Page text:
Editor’s note: Robert Bruss is temporarily away. The following column from Bruss’ “Best of” collection first appeared Sunday, June 25, 2006.
DEAR BOB: Recently you had an item about how husband and wife should hold title to their home and other real estate. It motivated me to go to our safe deposit box to check our home title deed. It says we own our home in the name of “Mark or Victoria Lastname.” No method of holding title, such as joint tenancy or tenancy in common, is specified. Do we have a problem? –Victoria W.
DEAR VICTORIA: Yes. As a real estate attorney, I can see many potential problems with the way you hold title to your home. The very troublesome word is “or.”
Purchase Bob Bruss reports online.
Also, the deed fails to specify how you hold title, such as tenants in common, joint tenancy with right of survivorship, or another method. Whoever prepared that deed obviously wasn’t looking out for your best interests.
While you are in “good standing” with each other and the marriage is going well, today is the ideal time to consult a local real estate or family law attorney to discuss your title choices. Then, you can execute a joint quitclaim deed to hold title with the method you select.
NO NEED TO DISCLOSE DEFECTS IN NEARBY HOMES
DEAR BOB: For the last 22 years we have owned and enjoyed our home in a subdivision where all the homes were built by the same builder with the same materials. In the last few years, several homes have encountered basement wall leaks. However, our home has no such problem. We enjoy our basement family room, laundry room and storage area with no evidence of any water leaks. When we sell in the next few months so we can move to a retirement community, do we have to disclose to our buyer that a few other homes in our subdivision have encountered basement water leaks? –Steve Y.
DEAR STEVE: No. Home-sale disclosure laws only apply to the residence being sold at the time of the sale. They do not require disclosure that nearby homes down the street built by the same builder have encountered construction defect problems. For full details, please consult a local real estate attorney.
IS LOT SELLER LIABLE FOR UNDERGROUND STORM-SEWER EASEMENT?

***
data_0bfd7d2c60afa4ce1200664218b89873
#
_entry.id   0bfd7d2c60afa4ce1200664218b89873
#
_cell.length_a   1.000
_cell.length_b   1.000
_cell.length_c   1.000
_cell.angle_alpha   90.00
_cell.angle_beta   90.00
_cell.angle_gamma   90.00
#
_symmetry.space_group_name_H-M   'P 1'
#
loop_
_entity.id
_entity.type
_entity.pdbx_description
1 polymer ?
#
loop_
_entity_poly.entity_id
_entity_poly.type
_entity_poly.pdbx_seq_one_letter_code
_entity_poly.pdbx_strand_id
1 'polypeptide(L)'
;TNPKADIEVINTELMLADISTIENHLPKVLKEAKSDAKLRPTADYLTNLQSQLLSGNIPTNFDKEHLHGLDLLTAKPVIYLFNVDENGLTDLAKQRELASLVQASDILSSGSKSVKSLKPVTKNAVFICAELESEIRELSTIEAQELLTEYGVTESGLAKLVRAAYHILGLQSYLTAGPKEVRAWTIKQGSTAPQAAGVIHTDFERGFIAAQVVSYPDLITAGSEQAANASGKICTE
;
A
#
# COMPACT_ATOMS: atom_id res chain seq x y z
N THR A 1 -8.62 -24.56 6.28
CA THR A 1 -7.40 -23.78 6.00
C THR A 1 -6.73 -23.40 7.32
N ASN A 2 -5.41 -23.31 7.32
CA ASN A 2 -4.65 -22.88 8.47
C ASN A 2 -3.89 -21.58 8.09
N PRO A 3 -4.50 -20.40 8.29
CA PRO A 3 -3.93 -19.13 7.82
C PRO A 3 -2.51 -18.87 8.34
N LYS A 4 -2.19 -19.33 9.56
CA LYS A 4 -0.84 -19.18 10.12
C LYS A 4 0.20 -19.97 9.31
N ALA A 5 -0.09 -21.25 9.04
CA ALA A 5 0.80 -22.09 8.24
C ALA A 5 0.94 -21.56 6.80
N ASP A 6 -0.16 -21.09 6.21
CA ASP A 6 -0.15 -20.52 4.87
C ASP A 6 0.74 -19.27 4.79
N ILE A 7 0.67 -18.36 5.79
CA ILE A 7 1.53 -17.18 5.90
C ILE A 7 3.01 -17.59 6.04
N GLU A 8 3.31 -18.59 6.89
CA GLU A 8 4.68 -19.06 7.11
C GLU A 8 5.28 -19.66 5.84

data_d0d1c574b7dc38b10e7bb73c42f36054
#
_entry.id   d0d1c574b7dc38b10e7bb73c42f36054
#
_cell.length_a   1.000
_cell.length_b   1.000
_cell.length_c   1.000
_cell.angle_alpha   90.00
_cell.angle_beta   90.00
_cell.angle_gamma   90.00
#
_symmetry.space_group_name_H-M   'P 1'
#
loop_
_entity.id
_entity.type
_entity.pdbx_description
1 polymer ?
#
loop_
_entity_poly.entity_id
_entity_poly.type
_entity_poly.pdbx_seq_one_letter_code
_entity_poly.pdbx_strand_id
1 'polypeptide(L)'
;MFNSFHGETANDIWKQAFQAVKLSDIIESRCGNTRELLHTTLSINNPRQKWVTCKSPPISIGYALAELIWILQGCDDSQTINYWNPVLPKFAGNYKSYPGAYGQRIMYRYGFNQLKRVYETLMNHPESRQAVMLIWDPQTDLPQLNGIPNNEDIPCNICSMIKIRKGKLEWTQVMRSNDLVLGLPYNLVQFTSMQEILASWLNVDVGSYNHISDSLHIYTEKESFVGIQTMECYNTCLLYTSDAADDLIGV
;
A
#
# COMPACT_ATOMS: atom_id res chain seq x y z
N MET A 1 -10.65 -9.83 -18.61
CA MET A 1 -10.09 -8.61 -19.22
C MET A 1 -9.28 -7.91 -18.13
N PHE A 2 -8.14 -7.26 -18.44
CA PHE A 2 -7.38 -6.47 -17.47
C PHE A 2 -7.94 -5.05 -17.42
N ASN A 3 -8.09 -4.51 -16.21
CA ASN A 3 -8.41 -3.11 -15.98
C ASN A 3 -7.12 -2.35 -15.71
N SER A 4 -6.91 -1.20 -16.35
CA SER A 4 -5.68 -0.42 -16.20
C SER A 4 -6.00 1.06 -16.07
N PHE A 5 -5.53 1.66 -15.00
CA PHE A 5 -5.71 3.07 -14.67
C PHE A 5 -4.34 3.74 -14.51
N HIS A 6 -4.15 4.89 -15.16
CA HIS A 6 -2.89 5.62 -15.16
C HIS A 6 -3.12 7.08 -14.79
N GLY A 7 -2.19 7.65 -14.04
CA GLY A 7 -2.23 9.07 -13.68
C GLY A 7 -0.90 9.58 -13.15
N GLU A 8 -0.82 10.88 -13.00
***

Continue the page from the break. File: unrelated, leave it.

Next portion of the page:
DEAR BOB: Three years ago, we sold the vacant lot adjacent to our home. The buyer told us he planned to build a house there. That was fine with us. But when he recently applied for a city building permit, he discovered there is a city storm sewer pipe easement beneath the property, which will bar him from building anything but a very small house. We had no idea there was such a pipe easement. However, his title insurance report clearly revealed that easement. Do we have any liability to him as he threatens to sue us for damages? –Helene P.
DEAR HELENE: From your description of the situation, it appears you have no liability since you didn’t know about the underground city storm sewer pipe easement and it was fully disclosed to the buyer in his owner’s title insurance policy. I find it amazing how many property owners (and their real estate agents) fail to read and understand their title insurance reports.
The lot buyer has nobody to blame but himself for failure to read his owner’s title insurance policy, which described that storm sewer pipe easement. If the buyer sues you, of course you should hire an attorney to answer the complaint.
Your attorney should politely remind the buyer’s attorney you didn’t know about the easement and the buyer had written evidence of it in his title insurance policy, which he failed to read. After you win such a “no brainer” lawsuit, you can then sue the buyer for damages, primarily your attorney fees, for malicious prosecution.
The new Robert Bruss special report, “Probate Property Profit Secrets Revealed,” is now available for $5 from Robert Bruss, 251 Park Road, Burlingame, Calif., 94010, or by credit card at 1-800-736-1736 or instant Internet delivery at www.BobBruss.com. Questions for this column are welcome at either address.
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